But, “If you’re working now and you just transferred jobs and go somewhere else we’re not interested in that. We’re interested in getting these folks back here that are on the sidelines right now.”
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CHARLESTON, W.Va. — The state Department of Health and Human Resources (DHHR) confirmed five additional COVID-19 related deaths on Friday including a 29-year old male from Mineral County, one of the youngest the state has seen in the pandemic.
Other deaths confirmed by the DHHR report include a 68-year old male from McDowell County, a 93-year old female from Mason County, a 69-year old male from Grant County, and an 85-year old female from Marion County. The statewide death total is now 2,756.
“As we comfort those who mourn, we must take all steps available to prevent further loss of life due to COVID-19,” said Bill J. Crouch, DHHR Cabinet Secretary in a release. “This includes scheduling a COVID-19 vaccination for yourself and all eligible family members.”
Active virus case total in West Virginia fell once again Friday, in a pattern seen this week, to 6,615. It’s the lowest total since March 31 when the state was at 6,499. 297 new cases were added by the DHHR.
Hospitalizations have dropped slightly at 255 patients with 86 of them in intensive care.
46.2% of the state’s overall population, 828,482, has now received at least one dose of a COVID-19 vaccine. 38.6% of the state’s population, 691,758, are fully vaccinated.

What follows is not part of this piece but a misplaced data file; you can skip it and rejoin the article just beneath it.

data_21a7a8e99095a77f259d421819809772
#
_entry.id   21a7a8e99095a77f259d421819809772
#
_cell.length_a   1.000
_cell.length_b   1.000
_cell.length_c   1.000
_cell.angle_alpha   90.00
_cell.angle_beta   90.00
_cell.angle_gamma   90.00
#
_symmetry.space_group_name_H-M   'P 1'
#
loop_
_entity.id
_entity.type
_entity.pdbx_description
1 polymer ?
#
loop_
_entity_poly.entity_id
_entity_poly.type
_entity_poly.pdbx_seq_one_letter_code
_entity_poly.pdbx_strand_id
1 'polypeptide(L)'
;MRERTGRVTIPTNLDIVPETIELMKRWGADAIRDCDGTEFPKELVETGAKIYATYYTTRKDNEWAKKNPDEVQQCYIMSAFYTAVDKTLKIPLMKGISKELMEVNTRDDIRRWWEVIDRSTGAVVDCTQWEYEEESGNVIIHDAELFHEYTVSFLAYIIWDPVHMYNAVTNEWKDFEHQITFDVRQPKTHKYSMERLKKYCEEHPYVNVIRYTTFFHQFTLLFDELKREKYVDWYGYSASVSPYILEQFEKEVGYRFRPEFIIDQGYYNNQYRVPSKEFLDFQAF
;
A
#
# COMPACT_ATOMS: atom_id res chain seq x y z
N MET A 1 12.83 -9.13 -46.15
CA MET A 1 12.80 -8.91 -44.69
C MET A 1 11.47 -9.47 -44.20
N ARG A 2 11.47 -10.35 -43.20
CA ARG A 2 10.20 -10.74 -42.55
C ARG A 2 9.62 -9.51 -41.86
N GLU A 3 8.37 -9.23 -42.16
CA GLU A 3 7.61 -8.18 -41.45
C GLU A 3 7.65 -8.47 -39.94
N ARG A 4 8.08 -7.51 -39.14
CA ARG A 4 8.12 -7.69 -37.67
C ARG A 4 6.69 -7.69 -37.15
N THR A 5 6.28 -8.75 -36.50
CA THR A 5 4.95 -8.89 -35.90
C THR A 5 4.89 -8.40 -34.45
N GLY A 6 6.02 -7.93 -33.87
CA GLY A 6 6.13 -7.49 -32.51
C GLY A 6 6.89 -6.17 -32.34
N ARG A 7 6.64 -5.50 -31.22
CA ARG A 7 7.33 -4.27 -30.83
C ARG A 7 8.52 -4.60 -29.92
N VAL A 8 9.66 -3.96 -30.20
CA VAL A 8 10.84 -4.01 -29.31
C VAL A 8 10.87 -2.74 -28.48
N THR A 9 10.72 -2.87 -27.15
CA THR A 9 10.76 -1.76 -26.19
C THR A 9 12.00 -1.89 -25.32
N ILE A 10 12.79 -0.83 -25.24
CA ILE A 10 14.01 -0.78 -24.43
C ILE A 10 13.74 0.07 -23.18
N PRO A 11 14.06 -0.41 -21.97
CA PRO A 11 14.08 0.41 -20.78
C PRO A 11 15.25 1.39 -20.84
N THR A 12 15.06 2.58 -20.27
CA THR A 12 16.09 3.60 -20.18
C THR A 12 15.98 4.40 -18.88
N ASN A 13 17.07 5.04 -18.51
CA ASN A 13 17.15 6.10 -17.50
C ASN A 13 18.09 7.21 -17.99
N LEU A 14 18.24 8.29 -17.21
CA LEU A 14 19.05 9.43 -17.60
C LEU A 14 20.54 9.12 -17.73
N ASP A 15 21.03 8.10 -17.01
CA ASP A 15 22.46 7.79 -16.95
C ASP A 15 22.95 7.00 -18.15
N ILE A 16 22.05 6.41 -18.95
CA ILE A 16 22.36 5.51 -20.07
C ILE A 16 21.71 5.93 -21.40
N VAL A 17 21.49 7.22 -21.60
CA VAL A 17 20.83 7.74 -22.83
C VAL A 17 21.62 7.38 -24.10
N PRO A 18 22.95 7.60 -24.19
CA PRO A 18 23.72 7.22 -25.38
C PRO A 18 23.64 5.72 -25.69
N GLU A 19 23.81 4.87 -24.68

DHHR reports as of May 14, 2021, there have been 2,824,455 total confirmatory laboratory results received for #COVID19, with 157,923 total cases and 2,756 total deaths. https://t.co/idoB6Hxfrm pic.twitter.com/t89DvQwT5o
— WV Department of Health & Human Resources • (@WV_DHHR) May 14, 2021
Cases totals per county: Barbour (1,441), Berkeley (12,425), Boone (2,054), Braxton (940), Brooke (2,197), Cabell (8,711), Calhoun (352), Clay (508), Doddridge (602), Fayette (3,454), Gilmer (861), Grant (1,281), Greenbrier (2,814), Hampshire (1,842), Hancock (2,808), Hardy (1,530), Harrison (5,750), Jackson (2,129), Jefferson (4,622), Kanawha (14,993), Lewis (1,202), Lincoln (1,482), Logan (3,152), Marion (4,463), Marshall (3,477), Mason (2,006), McDowell (1,576), Mercer (4,870), Mineral (2,864), Mingo (2,591), Monongalia (9,214), Monroe (1,143), Morgan (1,189), Nicholas (1,716), Ohio (4,214), Pendleton (703), Pleasants (894), Pocahontas (663), Preston (2,897), Putnam (5,172), Raleigh (6,808), Randolph (2,619), Ritchie (708), Roane (632), Summers (825), Taylor (1,229), Tucker (528), Tyler (720), Upshur (1,877), Wayne (3,105), Webster (495), Wetzel (1,351), Wirt (426), Wood (7,796), Wyoming (2,002).
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Gov. Jim Justice announced today that he will lift a face coverings requirement for people who have been fully vaccinated.
“This is for those folks that are fully vaccinated, which means you have had both your shots, other than if you’ve taken Johnson & Johnson, and if you’ve had two weeks after the second shot,” Justice said.